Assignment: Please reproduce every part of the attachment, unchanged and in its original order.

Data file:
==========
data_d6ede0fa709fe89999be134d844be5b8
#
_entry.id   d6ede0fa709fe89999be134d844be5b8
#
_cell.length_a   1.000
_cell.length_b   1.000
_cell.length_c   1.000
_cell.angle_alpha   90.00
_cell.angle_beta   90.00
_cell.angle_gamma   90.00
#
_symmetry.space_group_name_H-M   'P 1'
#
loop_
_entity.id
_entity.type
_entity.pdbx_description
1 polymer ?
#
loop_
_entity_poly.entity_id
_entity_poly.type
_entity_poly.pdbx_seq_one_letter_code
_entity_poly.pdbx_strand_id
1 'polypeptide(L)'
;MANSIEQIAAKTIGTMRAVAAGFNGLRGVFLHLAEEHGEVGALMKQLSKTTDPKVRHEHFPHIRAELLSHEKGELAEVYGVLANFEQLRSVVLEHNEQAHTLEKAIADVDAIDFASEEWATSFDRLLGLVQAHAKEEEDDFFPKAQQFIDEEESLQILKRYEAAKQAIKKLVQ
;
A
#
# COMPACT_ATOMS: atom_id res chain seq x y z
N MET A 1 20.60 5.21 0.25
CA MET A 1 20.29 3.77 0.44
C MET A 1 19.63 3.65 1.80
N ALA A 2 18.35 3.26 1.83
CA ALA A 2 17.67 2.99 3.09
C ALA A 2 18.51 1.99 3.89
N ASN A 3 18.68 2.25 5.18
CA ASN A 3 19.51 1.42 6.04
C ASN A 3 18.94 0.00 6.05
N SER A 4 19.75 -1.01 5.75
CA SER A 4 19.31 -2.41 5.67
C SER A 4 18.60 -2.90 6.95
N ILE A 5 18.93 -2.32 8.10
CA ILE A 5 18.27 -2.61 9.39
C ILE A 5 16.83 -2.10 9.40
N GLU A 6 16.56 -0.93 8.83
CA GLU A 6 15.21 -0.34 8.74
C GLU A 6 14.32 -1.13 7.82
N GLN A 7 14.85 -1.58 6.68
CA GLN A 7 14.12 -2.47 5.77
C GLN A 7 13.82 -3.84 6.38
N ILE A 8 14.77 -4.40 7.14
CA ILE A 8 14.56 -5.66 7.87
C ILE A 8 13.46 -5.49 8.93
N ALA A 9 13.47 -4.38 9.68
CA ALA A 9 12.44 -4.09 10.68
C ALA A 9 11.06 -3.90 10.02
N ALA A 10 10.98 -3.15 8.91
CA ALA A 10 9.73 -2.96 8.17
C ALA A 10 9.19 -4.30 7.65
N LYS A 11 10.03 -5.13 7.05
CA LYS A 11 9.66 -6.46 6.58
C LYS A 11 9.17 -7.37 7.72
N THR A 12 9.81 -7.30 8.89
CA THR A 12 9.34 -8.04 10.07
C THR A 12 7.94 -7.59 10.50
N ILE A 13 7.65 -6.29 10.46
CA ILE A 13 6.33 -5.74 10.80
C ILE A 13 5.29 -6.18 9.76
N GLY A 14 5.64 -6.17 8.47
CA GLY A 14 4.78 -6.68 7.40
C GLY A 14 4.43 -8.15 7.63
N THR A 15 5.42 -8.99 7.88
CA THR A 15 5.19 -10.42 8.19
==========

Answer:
data_d6ede0fa709fe89999be134d844be5b8
#
_entry.id   d6ede0fa709fe89999be134d844be5b8
#
_cell.length_a   1.000
_cell.length_b   1.000
_cell.length_c   1.000
_cell.angle_alpha   90.00
_cell.angle_beta   90.00
_cell.angle_gamma   90.00
#
_symmetry.space_group_name_H-M   'P 1'
#
loop_
_entity.id
_entity.type
_entity.pdbx_description
1 polymer ?
#
loop_
_entity_poly.entity_id
_entity_poly.type
_entity_poly.pdbx_seq_one_letter_code
_entity_poly.pdbx_strand_id
1 'polypeptide(L)'
;MANSIEQIAAKTIGTMRAVAAGFNGLRGVFLHLAEEHGEVGALMKQLSKTTDPKVRHEHFPHIRAELLSHEKGELAEVYGVLANFEQLRSVVLEHNEQAHTLEKAIADVDAIDFASEEWATSFDRLLGLVQAHAKEEEDDFFPKAQQFIDEEESLQILKRYEAAKQAIKKLVQ
;
A
#
# COMPACT_ATOMS: atom_id res chain seq x y z
N MET A 1 20.60 5.21 0.25
CA MET A 1 20.29 3.77 0.44
C MET A 1 19.63 3.65 1.80
N ALA A 2 18.35 3.26 1.83
CA ALA A 2 17.67 2.99 3.09
C ALA A 2 18.51 1.99 3.89
N ASN A 3 18.68 2.25 5.18
CA ASN A 3 19.51 1.42 6.04
C ASN A 3 18.94 0.00 6.05
N SER A 4 19.75 -1.01 5.75
CA SER A 4 19.31 -2.41 5.67
C SER A 4 18.60 -2.90 6.95
N ILE A 5 18.93 -2.32 8.10
CA ILE A 5 18.27 -2.61 9.39
C ILE A 5 16.83 -2.10 9.40
N GLU A 6 16.56 -0.93 8.83
CA GLU A 6 15.21 -0.34 8.74
C GLU A 6 14.32 -1.13 7.82
N GLN A 7 14.85 -1.58 6.68
CA GLN A 7 14.12 -2.47 5.77
C GLN A 7 13.82 -3.84 6.38
N ILE A 8 14.77 -4.40 7.14
CA ILE A 8 14.56 -5.66 7.87
C ILE A 8 13.46 -5.49 8.93
N ALA A 9 13.47 -4.38 9.68
CA ALA A 9 12.44 -4.09 10.68
C ALA A 9 11.06 -3.90 10.02
N ALA A 10 10.98 -3.15 8.91
CA ALA A 10 9.73 -2.96 8.17
C ALA A 10 9.19 -4.30 7.65
N LYS A 11 10.03 -5.13 7.05
CA LYS A 11 9.66 -6.46 6.58
C LYS A 11 9.17 -7.37 7.72
N THR A 12 9.81 -7.30 8.89
CA THR A 12 9.34 -8.04 10.07
C THR A 12 7.94 -7.59 10.50
N ILE A 13 7.65 -6.29 10.46
CA ILE A 13 6.33 -5.74 10.80
C ILE A 13 5.29 -6.18 9.76
N GLY A 14 5.64 -6.17 8.47
CA GLY A 14 4.78 -6.68 7.40
C GLY A 14 4.43 -8.15 7.63
N THR A 15 5.42 -8.99 7.88
CA THR A 15 5.19 -10.42 8.19